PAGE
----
Gurugram Deputy Commissioner Amit Khatri IAS on Friday inaugurated a pond site in Pataudi’s Mojabad village, marking it the district administration’s first completed eco-restoration project under its Gurujal initiative.
The one-acre water body, officials said, has already begun to replenish the region’s groundwater reserves, which depleted by at least 1.5 metres between 2019 and 2020, as per data from the district agriculture department.
“The pond will recharge groundwater every month by up to 3000 kilo litres a day (KLD). It has a depth of 15 feet. It’s mostly empty now, but that is because we have desilted the bed and water is percolating at the site much faster than we anticipated. It will take at least a year for a permanent water body to form,” said Yasin Khan, a civil engineer working with Gurujal, which is tasked with implementing the Centre’s Jal Shakti Abhiyan in Gurugram. .
Situated about 40kms from Gurugram, and located on the outskirts of the village, the site is the lowest lying area of Mojabad village.
“We have some 250 odd homes and 1600 people. Waste water from the homes used to accumulate here (at the pond site). It had become one large, open sewer though everyone in the village remembers that there was a pond here once,” said Keshu Ram, sarpanch, Mojabad.
Fixing the issue started with draining the sewage, de-silting it and finally levelling the bed to better retain incoming water. “We constructed a 100 KLD sewage treatment plant (STP, to treat local sewage) which is dispensing recycled water here daily. Just adjacent to the pond is a temple area which we have developed for use as public space,” said Anjali Singh, associate community mobiliser, Gurujal.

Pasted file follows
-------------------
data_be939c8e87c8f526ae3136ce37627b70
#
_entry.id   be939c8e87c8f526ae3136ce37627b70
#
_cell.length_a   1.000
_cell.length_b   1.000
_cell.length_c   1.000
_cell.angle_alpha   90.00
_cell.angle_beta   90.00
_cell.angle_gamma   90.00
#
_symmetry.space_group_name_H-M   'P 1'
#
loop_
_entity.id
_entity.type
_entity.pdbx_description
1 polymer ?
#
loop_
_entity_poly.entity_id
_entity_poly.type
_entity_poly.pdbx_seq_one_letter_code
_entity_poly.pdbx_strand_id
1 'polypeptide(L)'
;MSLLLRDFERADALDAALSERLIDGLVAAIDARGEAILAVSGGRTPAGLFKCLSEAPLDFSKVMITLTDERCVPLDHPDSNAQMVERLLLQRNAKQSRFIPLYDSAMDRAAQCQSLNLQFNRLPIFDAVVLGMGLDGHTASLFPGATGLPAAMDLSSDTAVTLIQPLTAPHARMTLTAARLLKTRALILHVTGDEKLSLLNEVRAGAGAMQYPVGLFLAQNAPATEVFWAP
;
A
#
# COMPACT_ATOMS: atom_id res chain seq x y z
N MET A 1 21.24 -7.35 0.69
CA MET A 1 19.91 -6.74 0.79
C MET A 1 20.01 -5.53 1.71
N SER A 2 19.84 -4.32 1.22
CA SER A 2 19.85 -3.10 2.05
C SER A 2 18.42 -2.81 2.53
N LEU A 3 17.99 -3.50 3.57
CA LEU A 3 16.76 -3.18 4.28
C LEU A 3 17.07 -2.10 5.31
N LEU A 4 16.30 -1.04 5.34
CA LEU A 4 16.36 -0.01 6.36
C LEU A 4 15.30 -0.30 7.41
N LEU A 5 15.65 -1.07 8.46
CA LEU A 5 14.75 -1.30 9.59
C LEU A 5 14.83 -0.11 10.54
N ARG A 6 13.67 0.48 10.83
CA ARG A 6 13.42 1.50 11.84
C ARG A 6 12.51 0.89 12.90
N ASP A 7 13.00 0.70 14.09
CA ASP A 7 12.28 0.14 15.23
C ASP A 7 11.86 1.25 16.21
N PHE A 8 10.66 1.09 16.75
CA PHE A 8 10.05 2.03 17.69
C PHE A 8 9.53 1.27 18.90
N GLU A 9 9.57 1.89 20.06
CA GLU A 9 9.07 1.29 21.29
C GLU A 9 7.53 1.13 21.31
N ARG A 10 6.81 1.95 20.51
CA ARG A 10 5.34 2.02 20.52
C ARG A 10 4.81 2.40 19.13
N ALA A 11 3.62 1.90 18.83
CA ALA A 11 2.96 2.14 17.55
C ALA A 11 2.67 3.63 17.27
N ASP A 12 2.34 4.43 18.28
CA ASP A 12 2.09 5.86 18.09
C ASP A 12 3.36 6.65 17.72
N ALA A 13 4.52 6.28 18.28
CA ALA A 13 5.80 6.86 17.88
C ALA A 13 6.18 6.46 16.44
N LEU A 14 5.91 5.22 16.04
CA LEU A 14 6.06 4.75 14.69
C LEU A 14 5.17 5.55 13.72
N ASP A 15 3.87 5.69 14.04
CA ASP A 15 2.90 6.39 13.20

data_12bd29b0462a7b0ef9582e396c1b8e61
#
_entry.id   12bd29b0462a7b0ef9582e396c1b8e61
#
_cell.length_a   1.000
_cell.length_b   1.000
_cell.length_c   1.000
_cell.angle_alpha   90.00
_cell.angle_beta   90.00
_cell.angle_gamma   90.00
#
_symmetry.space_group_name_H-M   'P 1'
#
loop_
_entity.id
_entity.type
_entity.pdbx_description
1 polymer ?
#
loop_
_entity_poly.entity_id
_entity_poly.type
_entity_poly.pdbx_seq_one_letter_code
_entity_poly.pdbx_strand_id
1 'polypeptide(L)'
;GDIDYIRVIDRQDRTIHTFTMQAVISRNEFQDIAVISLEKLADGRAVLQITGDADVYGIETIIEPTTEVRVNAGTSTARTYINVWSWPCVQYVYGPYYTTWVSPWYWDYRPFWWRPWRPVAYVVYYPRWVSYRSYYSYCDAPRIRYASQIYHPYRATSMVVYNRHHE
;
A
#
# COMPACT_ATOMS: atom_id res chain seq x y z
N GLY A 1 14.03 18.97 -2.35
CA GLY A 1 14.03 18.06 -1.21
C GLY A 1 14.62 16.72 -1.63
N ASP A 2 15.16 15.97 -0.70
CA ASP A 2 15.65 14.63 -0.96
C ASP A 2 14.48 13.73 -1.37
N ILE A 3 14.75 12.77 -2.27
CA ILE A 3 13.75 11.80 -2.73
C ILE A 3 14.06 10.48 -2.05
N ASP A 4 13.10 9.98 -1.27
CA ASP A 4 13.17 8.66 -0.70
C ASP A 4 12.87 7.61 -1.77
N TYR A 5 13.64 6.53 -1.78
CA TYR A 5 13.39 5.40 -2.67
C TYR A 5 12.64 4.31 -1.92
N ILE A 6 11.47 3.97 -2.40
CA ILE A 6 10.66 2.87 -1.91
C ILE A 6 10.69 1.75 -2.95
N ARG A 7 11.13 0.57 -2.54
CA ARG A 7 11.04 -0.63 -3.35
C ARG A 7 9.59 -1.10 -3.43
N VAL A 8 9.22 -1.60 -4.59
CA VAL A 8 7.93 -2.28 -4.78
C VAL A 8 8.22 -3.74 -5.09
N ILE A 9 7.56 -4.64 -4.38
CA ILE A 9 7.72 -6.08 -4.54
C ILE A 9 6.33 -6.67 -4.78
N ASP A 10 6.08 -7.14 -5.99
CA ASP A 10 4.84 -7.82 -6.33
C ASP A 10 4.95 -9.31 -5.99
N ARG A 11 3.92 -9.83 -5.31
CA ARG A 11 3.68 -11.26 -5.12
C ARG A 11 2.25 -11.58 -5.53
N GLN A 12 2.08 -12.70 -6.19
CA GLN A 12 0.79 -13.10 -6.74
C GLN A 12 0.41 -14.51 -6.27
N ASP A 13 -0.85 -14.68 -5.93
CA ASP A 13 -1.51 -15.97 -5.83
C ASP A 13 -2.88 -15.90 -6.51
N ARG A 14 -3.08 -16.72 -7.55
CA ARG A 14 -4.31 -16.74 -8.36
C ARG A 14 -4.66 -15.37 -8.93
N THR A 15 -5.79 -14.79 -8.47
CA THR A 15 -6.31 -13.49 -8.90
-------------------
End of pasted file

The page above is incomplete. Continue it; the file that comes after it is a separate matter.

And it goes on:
Seeing as Mojabad also suffers from erratic power supply, which would hinder the functioning of a standard electromechanic sewage treatment plant, officials opted for a ‘bio-STP’, which relies on phytoremediation and gravity to treat wastewater. “There are no chemicals or pumps involved. The sewers bring all the water to this low lying area, and it is treated by filtering through the root systems of plants before percolating down under the influence of gravity,” Khan explained, adding that this technology would also be deployed in at least two other villages where pond revival projects are in the works, including Palasoli and Dhaula villages in the district.
In all, under the Gurujal initiative, a total of 72 water bodies identified across Gurugram are slated to be restored in a similar manner. “Work is presently underway at 15 other sites, including Kasan, Khentawas, Dhaula, Wazirpur, Navada and Dharampur villages. Mojabad is the smallest of these projects, while Kasan is the largest, in terms of scale. Most other ponds will be revived using traditional STPs with larger capacities, of about 250KLD,” said Shubhi Kesarwani, programme manager, Gurujal.